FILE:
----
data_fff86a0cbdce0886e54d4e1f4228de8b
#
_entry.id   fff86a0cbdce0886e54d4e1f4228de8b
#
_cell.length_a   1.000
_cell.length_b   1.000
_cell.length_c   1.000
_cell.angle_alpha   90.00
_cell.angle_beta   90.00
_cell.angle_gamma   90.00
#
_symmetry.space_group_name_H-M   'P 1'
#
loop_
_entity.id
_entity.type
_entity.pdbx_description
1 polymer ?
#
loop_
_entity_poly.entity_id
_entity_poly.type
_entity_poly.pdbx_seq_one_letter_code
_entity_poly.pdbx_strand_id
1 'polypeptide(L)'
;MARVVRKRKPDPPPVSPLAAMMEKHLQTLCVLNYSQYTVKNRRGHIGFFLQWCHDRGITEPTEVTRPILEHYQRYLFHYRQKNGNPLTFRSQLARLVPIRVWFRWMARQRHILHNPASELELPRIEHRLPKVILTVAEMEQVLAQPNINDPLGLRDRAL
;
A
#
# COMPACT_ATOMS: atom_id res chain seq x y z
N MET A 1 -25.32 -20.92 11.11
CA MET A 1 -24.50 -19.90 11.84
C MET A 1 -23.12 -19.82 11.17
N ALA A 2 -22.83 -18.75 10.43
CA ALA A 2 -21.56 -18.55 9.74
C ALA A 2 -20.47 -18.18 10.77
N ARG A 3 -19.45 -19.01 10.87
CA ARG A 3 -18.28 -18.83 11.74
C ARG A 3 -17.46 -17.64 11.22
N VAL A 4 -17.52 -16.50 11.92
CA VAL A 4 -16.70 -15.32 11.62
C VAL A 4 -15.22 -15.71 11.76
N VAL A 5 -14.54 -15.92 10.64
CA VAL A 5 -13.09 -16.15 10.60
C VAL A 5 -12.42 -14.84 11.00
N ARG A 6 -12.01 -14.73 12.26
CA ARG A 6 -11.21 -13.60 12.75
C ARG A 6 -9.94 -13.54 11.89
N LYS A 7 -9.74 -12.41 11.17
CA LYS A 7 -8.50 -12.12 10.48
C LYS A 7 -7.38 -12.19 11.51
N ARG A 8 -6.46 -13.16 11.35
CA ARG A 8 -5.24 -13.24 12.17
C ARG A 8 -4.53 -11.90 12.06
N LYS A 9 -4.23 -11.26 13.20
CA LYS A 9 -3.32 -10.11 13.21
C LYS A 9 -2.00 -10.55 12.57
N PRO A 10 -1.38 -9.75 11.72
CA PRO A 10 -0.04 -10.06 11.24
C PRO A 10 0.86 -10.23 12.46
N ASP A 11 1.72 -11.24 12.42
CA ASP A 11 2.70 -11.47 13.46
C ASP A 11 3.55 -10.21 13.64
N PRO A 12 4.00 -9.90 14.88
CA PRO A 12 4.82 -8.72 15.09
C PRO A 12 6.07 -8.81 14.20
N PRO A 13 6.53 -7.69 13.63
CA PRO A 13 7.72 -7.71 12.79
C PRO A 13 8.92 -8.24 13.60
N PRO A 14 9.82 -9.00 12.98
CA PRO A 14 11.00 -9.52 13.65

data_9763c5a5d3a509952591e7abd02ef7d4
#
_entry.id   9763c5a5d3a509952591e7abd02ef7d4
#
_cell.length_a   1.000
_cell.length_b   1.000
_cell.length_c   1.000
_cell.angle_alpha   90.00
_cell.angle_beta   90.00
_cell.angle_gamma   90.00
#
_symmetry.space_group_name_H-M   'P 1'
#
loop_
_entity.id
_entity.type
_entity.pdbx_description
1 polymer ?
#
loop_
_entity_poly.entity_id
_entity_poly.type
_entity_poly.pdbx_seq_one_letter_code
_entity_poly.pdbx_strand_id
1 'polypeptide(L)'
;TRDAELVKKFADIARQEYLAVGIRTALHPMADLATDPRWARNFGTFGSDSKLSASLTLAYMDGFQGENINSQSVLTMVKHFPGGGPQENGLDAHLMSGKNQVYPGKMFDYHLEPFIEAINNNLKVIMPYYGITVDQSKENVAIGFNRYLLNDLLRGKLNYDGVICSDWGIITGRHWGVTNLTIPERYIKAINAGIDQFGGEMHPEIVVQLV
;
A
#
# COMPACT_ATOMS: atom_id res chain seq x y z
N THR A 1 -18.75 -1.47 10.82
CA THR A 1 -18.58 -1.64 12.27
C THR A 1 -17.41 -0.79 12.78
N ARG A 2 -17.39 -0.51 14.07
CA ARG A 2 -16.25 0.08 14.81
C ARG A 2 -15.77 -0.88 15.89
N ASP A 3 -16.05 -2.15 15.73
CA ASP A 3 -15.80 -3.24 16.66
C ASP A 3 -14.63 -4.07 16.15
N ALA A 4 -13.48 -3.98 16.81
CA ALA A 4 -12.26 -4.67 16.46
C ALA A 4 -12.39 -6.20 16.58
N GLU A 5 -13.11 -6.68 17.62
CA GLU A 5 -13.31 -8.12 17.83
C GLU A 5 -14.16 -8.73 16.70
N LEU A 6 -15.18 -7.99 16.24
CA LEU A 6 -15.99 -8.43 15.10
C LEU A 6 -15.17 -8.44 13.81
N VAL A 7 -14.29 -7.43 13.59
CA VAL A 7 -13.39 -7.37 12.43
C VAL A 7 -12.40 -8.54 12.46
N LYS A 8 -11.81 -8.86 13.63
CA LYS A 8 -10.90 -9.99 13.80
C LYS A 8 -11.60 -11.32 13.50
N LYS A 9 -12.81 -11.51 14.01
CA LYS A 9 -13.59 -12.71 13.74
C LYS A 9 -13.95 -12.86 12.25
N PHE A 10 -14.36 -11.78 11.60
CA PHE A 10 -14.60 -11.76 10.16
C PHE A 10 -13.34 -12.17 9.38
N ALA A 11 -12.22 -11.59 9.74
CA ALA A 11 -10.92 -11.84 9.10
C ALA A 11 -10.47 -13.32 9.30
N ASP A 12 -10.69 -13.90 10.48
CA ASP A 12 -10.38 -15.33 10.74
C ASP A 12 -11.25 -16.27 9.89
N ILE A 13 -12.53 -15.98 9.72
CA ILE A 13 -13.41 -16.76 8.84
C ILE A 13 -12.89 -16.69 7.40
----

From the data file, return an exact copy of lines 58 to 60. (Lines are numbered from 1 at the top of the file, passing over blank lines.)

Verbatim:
N PRO A 10 -1.38 -9.75 11.72
CA PRO A 10 -0.04 -10.06 11.24
C PRO A 10 0.86 -10.23 12.46